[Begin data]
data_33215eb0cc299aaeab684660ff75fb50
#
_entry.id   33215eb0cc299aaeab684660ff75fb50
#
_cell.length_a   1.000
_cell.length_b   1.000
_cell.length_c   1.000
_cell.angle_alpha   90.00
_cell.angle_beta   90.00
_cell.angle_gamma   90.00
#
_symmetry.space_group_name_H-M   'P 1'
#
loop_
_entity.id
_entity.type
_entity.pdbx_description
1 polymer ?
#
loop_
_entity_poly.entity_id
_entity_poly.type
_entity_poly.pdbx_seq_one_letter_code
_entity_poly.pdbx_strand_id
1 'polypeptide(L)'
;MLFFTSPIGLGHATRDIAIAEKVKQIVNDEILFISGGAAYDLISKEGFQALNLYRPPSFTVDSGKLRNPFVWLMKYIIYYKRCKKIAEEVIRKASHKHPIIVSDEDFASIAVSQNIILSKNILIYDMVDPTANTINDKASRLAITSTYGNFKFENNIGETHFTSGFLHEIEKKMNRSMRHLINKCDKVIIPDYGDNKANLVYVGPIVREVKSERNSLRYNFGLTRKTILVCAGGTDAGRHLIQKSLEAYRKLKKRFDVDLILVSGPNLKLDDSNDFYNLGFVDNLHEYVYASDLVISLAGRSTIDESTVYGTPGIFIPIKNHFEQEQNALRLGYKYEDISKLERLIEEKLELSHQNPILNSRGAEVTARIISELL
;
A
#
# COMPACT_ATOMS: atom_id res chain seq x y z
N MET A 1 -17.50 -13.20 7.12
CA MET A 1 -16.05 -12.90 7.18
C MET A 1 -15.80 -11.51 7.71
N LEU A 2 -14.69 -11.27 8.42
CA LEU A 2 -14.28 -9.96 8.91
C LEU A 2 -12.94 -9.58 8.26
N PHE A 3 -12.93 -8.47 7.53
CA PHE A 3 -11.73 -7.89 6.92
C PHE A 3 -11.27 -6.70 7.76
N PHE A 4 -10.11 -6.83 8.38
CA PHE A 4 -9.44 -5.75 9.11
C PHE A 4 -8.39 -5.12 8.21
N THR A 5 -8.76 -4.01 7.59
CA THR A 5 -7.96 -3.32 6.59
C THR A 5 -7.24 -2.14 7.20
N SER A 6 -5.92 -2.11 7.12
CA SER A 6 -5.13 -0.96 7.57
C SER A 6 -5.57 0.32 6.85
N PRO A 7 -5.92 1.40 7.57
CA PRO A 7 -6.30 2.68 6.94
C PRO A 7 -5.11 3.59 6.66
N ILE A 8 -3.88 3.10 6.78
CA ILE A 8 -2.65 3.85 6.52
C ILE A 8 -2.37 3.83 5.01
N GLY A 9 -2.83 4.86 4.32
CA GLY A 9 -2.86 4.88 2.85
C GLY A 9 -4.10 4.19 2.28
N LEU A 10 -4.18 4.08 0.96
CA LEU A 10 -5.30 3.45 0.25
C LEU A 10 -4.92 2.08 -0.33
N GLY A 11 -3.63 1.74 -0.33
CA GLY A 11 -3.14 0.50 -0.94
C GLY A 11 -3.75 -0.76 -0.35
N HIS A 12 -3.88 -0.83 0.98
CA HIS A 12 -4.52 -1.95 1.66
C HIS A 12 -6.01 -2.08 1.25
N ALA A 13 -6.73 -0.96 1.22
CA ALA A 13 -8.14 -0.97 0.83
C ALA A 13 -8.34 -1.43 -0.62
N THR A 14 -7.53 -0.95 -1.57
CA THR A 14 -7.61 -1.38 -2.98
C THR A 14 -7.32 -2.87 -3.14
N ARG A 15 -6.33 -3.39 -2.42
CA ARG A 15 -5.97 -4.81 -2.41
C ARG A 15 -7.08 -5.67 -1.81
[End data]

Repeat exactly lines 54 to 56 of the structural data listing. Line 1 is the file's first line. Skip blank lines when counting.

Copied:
C ILE A 8 -2.37 3.83 5.01
N GLY A 9 -2.83 4.86 4.32
CA GLY A 9 -2.86 4.88 2.85